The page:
return $false
function checkVuln {
    if ($strOsVer -eq “10.0.15063”) {return $false} # 1703 is NOT vulnerable, at least according to https://www.askwoody.com/2017/how-to-make-sure-you-wont-get-hit-by-wannacrywannacrypt/
    foreach ($kb in $arrKbs) {if ($installedPatches.Title -like “*$kb*”) {return $false}}
    return $true
function getInstalledPatches {
    $session = [activator]::CreateInstance([type]::GetTypeFromProgID(“Microsoft.Update.Session”))
    $us = $session.CreateUpdateSearcher()
    $qtd = $us.GetTotalHistoryCount()
    return $us.QueryHistory(0, $qtd)
function killAdapters {
    $netIndex = (gwmi win32_networkadapter | ? {($_.netconnectionid -like “*ethernet*”) -or ($_.netconnectionid -like “*wi*”)})
    foreach ($net in $netIndex) {netsh interface ip add address $($net.interfaceindex)}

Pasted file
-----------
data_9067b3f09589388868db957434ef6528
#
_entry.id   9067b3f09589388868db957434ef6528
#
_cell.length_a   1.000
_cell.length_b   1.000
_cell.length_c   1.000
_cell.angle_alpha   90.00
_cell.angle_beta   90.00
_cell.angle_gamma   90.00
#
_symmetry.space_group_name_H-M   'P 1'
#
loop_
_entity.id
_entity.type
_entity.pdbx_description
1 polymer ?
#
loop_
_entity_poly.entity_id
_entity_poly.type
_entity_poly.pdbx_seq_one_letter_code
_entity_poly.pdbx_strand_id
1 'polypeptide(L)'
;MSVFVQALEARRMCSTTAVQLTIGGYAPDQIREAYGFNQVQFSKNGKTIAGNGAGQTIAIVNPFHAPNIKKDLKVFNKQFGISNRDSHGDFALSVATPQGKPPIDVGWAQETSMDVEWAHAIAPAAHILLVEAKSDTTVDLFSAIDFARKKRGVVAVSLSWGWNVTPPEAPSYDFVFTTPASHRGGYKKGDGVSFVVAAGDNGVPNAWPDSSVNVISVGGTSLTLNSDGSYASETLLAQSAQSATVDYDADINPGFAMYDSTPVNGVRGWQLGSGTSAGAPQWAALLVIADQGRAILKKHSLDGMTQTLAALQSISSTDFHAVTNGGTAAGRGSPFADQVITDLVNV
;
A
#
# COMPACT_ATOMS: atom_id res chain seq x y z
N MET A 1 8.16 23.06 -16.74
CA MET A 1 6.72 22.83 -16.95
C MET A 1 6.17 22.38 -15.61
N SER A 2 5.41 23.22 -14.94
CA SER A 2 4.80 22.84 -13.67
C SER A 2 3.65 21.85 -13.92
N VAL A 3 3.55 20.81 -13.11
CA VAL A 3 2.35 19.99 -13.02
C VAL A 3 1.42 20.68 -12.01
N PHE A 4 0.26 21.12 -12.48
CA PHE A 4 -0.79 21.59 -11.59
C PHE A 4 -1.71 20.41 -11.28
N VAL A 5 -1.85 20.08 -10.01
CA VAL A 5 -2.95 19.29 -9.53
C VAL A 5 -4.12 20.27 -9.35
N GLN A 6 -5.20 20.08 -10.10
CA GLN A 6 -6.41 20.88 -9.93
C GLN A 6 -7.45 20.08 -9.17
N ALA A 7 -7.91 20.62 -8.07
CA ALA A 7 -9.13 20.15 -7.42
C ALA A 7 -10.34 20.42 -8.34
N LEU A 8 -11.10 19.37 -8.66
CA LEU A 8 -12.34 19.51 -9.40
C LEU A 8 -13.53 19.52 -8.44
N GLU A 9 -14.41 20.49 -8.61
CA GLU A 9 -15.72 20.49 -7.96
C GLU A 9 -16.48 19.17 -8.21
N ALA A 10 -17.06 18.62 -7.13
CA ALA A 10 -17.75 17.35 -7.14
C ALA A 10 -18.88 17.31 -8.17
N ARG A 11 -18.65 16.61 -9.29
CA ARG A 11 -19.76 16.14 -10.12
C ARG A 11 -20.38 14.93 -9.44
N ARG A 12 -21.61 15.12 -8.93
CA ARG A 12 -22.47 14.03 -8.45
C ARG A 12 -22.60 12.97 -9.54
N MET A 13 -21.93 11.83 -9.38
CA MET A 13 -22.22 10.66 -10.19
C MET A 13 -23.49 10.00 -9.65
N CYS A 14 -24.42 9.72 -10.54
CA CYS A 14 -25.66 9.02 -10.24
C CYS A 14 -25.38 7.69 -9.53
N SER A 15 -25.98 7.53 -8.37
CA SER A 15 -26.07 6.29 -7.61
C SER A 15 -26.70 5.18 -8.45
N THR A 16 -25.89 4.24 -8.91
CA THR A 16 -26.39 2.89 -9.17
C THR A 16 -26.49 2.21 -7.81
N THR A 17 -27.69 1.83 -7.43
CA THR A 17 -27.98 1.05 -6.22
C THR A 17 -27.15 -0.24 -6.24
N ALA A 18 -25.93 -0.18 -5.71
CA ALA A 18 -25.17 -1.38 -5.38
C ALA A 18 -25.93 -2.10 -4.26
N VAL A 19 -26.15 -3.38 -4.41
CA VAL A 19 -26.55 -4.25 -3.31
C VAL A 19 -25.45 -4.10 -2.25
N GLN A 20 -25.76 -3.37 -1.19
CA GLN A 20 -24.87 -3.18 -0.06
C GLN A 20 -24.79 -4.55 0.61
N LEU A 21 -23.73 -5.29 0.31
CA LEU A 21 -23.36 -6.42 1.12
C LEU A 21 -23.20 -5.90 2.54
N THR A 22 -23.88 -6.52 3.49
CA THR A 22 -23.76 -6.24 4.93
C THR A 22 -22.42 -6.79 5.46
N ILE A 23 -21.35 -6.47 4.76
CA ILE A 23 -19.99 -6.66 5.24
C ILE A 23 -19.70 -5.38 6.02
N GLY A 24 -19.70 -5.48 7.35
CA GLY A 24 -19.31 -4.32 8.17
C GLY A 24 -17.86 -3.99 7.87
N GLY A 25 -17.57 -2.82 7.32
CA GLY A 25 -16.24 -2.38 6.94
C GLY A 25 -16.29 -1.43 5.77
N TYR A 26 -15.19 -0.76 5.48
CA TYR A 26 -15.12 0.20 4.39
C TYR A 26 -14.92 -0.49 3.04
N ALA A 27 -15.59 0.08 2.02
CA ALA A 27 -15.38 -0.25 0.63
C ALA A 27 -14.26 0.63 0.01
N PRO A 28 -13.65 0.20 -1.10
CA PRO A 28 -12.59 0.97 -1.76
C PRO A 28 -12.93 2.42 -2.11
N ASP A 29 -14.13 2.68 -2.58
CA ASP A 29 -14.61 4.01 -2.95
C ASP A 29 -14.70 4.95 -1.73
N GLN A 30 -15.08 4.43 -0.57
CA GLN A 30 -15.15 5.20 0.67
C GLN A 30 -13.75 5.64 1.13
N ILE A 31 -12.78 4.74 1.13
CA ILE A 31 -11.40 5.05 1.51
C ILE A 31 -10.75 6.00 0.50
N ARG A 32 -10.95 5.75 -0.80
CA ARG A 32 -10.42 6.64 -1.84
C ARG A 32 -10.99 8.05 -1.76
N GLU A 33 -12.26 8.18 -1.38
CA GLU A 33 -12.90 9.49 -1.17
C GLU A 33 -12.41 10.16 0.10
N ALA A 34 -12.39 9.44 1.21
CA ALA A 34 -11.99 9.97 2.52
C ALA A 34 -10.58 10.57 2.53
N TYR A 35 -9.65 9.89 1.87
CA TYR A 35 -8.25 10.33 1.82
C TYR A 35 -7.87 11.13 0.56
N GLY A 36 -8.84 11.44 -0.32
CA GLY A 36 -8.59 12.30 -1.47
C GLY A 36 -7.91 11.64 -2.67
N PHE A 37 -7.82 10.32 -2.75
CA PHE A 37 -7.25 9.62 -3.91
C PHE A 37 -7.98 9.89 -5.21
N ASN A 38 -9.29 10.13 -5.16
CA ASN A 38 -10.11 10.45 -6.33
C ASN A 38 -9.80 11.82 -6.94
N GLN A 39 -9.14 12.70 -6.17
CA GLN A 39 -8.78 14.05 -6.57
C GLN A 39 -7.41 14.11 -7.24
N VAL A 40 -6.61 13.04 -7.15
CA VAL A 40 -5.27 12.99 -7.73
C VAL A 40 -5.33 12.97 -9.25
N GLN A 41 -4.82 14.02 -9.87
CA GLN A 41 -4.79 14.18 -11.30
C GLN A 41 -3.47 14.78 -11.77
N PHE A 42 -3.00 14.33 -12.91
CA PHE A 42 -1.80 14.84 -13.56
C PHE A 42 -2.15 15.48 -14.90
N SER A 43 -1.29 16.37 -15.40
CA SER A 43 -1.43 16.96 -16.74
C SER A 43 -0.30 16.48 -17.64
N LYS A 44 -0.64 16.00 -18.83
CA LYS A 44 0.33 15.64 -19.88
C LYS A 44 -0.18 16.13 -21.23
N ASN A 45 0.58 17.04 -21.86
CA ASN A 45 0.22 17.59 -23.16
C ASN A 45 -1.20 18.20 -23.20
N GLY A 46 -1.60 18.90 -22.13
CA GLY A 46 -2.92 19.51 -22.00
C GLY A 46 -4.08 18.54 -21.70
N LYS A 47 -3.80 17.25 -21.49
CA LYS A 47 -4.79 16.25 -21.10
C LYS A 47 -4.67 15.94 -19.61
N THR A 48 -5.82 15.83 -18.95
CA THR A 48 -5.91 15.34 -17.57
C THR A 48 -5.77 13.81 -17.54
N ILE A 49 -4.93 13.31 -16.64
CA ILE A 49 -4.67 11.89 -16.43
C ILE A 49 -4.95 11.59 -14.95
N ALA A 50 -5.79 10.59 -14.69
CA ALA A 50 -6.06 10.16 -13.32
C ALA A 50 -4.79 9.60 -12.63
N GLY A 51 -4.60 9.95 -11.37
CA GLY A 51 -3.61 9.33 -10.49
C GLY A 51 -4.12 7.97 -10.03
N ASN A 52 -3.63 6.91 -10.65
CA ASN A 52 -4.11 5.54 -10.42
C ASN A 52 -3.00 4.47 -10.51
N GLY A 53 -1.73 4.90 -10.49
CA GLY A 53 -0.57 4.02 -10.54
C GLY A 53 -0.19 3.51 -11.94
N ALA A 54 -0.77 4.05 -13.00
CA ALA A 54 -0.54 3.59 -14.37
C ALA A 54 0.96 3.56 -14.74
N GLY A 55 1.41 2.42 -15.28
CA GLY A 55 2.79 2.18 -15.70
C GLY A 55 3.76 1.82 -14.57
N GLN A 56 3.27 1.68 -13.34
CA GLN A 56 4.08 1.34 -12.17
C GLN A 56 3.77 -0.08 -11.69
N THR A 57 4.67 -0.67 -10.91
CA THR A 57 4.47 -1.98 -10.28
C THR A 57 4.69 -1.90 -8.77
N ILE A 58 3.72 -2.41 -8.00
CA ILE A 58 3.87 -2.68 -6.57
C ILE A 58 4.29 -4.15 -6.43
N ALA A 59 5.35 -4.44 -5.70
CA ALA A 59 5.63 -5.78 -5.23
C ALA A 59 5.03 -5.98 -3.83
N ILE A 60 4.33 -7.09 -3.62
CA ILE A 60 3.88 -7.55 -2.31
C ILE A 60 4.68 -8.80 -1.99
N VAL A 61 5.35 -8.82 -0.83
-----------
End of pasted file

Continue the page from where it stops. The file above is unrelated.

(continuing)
function runUpdates {
    $Searcher = New-Object -ComObject Microsoft.Update.Searcher
    $Session = New-Object -ComObject Microsoft.Update.Session
    $Installer = New-Object -ComObject Microsoft.Update.Installer
    $Searcher.Online = $true
    $SearchResult = $Searcher.Search(“IsInstalled=0 and Type=’Software'”).Updates
    $Downloader = $Session.CreateUpdateDownloader()
    $Downloader.Updates = $SearchResult
    $Installer.Updates = $SearchResult
$boolVulnerable = $false
$boolInfected = $false
$strOS = (gwmi Win32_OperatingSystem).Caption
$strOsVer = (gwmi Win32_OperatingSystem).Version
$installedPatches = getInstalledPatches
if (($strOS -like “*Windows 10*”) -or ($strOS -like “*2016*”)) {$arrKbs =@(“KB4012606”,“KB4019474”,“KB4015221”,“KB4016637”,“KB4013198”,“KB4015219”,“KB4016636”,“KB4019473”,“KB4013429”,“KB4015217”,“KB4015438”,“KB4016635”,“KB4019472”)}
else {$arrKbs = @(“KB4012212”,“KB4012213”,“KB4012214”,“KB4012598”,“KB4015550”,“KB4019215”,“KB4015549”,“KB4019264”,“KB4012216”)} #For Windows 7, Server 2008 R2 SP1, Windows Server 2012, Server 2012 R2 and Windows 8.1, Windows Vista and Server 2008 SP2, and XP
$boolVulnerable = checkVuln
$boolInfected = checkForInfection
if ($boolInfected) {
if ($boolVulnerable) {

Exchange Online – Bulk Import SMTP Aliases